× Premium Announcement Image

Premium Subscription Reminder!

We just wanted to remind you that we have a premium membership system in place to help support the site for a small monthly/yearly amount! The main perks are no ads and no tracking.

Premium Button

For more information, please read our Premium FAQ.

This announcement is displayed once a month for non-premium users.

Warning It appears that you may be blocking the ads, and we are fine with it (read more here). That said, it would really be awesome if you decided to whitelist our website or make a donation :) You can also send us Bitcoins (1DEkropiHPWBmfJxogFaXQscfzhmdpTti4)!

Aggro Rogue Deck

Last updated on Jun 10, 2017 at 14:17 by Pesty 17 comments

Table of Contents

The following guide outlines how to play Aggro Rogue effectively. Aggro Rogue is a very strong meta-counter deck when you are facing a lot of decks that try to race you down such as Pirate Warrior. Despite this, it is also effective at rushing down slow Control decks, as it can kill them before any of their powerful cards become available.

1. Card List

This deck costs 7,800 Arcane Dust and it is made up of the following cards.

Rogue Cards Neutral Cards

Copy Export String to Clipboard

2. Mana Curve


3. Strategy

Aggro Rogue is one of the most relentlessly aggressive decks that you can play in the entire game. It is not only well equipped to win early-game board battles against other aggressive decks, but can also output so much damage so quickly that Control decks will not have a chance to gain a foothold in the game.

3.1. Key Skills

3.1.1. Trade or Face?

The style of the deck is very aggressive and as such your first priority should be damage to the opponent's hero. Having said that, that does not give you complete freedom to simply attack directly on every turn. The right mentality to get into is to consider how your opponent punishes you for attacking them in the face. They might be able to pick up a more favourable trade, they may be able to sweep your board with an AoE spell and keep a minion in play themselves, they may be able to buff their existing minion, and so on. Once you have established these potential punishes in your mind, you need to evaluate how often you win the game in the scenario where they have the cards you considered and weigh that against how likely they are to have them. In the scenarios where you cannot think of a strong punish, or in the scenarios where you think you still win the game if they have it, then you are free to push damage as you see fit. This is a skill that will develop with time, and you will find yourself encountering punishes you had not thought of for the first few games, but over time you will gain a feel for how aggressive to be with this deck.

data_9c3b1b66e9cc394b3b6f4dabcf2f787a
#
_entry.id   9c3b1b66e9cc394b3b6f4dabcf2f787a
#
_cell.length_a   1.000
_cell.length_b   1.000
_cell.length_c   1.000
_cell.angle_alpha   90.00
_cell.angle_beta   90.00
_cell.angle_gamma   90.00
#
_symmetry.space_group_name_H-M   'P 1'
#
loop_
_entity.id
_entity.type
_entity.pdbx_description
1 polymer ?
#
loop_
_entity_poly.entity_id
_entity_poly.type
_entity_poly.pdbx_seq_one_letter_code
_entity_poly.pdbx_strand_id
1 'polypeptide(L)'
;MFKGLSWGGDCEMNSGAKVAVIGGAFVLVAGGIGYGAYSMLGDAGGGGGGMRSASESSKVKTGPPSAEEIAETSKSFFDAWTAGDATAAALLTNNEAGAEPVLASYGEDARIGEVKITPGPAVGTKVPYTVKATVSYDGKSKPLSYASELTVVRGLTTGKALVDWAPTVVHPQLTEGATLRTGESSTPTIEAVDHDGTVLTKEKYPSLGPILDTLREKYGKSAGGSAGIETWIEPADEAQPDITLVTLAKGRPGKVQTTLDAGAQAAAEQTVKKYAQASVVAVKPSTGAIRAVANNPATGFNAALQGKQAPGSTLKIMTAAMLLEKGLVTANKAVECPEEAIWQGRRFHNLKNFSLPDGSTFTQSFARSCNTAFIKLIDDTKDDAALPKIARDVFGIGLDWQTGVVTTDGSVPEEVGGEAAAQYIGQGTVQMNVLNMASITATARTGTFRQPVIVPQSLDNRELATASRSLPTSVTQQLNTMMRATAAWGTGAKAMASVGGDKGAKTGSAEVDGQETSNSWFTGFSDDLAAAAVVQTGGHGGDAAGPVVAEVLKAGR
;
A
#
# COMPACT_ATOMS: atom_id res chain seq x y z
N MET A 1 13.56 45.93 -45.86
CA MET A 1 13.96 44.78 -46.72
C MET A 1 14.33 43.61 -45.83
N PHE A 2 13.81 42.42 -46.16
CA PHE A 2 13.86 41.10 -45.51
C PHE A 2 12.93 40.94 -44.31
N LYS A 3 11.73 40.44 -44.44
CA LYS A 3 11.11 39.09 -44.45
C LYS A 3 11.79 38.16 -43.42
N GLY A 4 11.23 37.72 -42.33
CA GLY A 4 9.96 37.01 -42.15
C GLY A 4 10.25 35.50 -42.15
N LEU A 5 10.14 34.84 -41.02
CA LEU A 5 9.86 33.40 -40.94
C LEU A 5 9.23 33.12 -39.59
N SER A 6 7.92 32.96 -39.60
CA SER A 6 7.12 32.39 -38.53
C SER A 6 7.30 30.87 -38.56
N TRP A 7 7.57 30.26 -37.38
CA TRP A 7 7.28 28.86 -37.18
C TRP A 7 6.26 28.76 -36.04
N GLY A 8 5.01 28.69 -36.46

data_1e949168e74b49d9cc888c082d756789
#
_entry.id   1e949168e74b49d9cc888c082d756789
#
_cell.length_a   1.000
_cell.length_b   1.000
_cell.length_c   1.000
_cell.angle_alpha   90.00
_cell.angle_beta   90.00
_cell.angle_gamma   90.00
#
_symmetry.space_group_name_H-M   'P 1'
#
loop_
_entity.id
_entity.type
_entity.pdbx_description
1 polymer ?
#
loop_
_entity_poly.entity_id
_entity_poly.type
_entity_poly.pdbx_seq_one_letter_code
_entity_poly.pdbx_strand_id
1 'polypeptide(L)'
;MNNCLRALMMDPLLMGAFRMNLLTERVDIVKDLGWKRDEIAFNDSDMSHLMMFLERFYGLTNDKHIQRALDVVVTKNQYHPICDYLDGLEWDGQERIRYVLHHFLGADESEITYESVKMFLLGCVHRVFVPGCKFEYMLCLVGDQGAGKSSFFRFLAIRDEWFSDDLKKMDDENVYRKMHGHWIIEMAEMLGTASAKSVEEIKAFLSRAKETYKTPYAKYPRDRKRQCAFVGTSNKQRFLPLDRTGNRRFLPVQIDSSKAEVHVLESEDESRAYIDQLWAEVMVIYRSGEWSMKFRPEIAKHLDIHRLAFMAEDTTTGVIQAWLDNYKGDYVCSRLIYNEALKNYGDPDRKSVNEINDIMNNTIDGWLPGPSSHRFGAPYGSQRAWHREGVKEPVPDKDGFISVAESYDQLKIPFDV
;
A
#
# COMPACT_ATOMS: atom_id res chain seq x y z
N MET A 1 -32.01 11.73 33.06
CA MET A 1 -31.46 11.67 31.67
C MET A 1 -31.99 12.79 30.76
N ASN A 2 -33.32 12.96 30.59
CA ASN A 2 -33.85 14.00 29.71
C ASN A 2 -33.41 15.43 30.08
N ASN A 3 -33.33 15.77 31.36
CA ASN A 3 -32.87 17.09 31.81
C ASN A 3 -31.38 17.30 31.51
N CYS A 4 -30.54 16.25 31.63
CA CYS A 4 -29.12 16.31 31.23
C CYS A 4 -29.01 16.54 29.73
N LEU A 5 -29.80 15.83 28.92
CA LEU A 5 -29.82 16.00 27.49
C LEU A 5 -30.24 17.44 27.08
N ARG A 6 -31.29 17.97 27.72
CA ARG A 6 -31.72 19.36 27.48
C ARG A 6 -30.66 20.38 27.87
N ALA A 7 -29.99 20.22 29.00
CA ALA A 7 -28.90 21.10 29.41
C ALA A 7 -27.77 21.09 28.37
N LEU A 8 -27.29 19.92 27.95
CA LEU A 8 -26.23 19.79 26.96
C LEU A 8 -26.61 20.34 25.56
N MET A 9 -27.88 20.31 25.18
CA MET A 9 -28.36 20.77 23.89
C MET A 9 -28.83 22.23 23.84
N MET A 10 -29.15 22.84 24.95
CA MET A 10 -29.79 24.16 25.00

Since this deck is so aggressive, the mentality is tipped heavily in favour of pushing damage where you can. You can use tools like Backstab and your Wicked Knife to control the board and allow repetitive damage from your minions, but for the most part you should establish yourself as the aggressor. Trading is more beneficial if you are looking to set up a power turn like Defender of Argus or Cold Blood as a follow up. In this case, trading effectively can you allow you to more reliably stick a target to the board.

3.1.2. Evaluating your Outs and Setting Up Lethal

Very commonly with this deck you will find yourself in the situation where you are relying on the right draws from your deck to be able to finish the game. In this situation it is important to accurately evaluate the play that gives you the highest percentage chance of finishing the game. For example, small 1-drop minions like Argent Squire are often better held in your hand if your hand is otherwise empty. This means you can immediately activate a card like Eviscerate or SI:7 Agent for direct damage. Even a card like Southsea Deckhand which represents immediate damage might be better held in hand if you require exactly Cold Blood to finish the game. It is also important to sequence your finishing damage correctly. For example, if you have Charge minions in hand, you should play these first to be able to get the damage through before a Taunt comes down, and then follow up with damage like Eviscerate and SI:7 Agent that can ignore Taunt.